Markets Tell the Truth [updated]
You probably saw that Republicans and others are making hay out of President Obama's statement: "If you've got a business, you didn't build that." Defenders of the president immediately cried foul: Read the sentence in the context of his entire speech.
That's what I did. You know what? It is far worse in context. If an American president has ever before said something so insulting and disparaging toward an essential American idea (free enterprise), I've not heard it. It's an absolutely chilling speech.
Underneath his speech was a profound loathing of private initiative. No matter what you have done in life, the president thinks the government should get the credit. And why? Because the government built the Hoover Dam (in 1935!), the Golden Gate Bridge (in 1937, built and funded by private funds!), went to the moon (43 years ago!) and invented the Internet (it was privatized in 1995, and only then became mainstream!).
People say that I shouldn't be shocked at this rhetoric. I can't help it. The whole world as we know it is built by human hands operating in a market, yet this guy can't see it. To say the government is the source of prosperity is like saying that the ticks are keeping the dog alive.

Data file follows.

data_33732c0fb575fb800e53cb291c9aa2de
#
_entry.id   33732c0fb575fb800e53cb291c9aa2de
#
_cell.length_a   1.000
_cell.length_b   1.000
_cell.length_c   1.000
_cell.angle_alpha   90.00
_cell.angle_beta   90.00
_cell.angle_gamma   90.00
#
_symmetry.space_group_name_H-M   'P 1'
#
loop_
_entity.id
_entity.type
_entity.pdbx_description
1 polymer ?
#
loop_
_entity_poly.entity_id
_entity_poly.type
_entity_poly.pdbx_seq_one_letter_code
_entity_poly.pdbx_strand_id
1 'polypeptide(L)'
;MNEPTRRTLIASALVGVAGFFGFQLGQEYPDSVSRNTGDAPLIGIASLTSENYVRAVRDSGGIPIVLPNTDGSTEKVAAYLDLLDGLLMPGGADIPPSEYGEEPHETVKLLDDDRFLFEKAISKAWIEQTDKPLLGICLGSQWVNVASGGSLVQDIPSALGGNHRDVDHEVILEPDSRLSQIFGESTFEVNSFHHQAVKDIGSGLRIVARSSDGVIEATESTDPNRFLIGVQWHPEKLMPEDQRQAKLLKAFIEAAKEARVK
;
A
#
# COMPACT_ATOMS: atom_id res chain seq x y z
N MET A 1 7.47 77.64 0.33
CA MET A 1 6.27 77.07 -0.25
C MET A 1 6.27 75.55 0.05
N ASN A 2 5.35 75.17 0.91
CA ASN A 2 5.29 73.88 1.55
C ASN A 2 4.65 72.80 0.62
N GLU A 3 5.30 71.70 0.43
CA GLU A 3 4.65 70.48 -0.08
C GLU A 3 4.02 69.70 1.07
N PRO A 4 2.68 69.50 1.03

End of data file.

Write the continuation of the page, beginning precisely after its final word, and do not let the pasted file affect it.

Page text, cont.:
Regardless, the market isn't going anywhere. It responds to whatever the reality is, whether distorted by government interventions or not. What will be the end result of the incredible and relentless interventions over the last five years? Whatever it is, it will not be good.
Jeffrey Tucker is the publisher and executive editor of Laissez-Faire Books, the Primus inter pares of the Laissez Faire Club, and the author of Bourbon for Breakfast: Living Outside the Statist Quo and It's a Jetsons World: Private Miracles and Public Crimes, among thousands of articles
Ayn Rand, in 1965:
"It is morally obscene to regard wealth as an anonymous, tribal product and to talk about 'redistributing' it. The view that wealth is the result of some undifferentiated, collective, process, that we all did something and it's impossible to tell who did what, therefore some sort of equalitarian 'distribution' is necessary--might have been appropriate in a primordial jungle with a savage horde moving boulders by crude physical labor (though even there someone had to initiate and organize the moving).
"To hold that view in an industrial society--where individual achievements are a matter of public record--is so crass an evasion that even to give it the benefit of the doubt is an obscenity... Mistakes of this size are not made innocently."
- "What is Capitalism?" in Capitalism the Unknown Ideal
[Hat tip Joe Maurone]
Labels: Jeffrey Tucker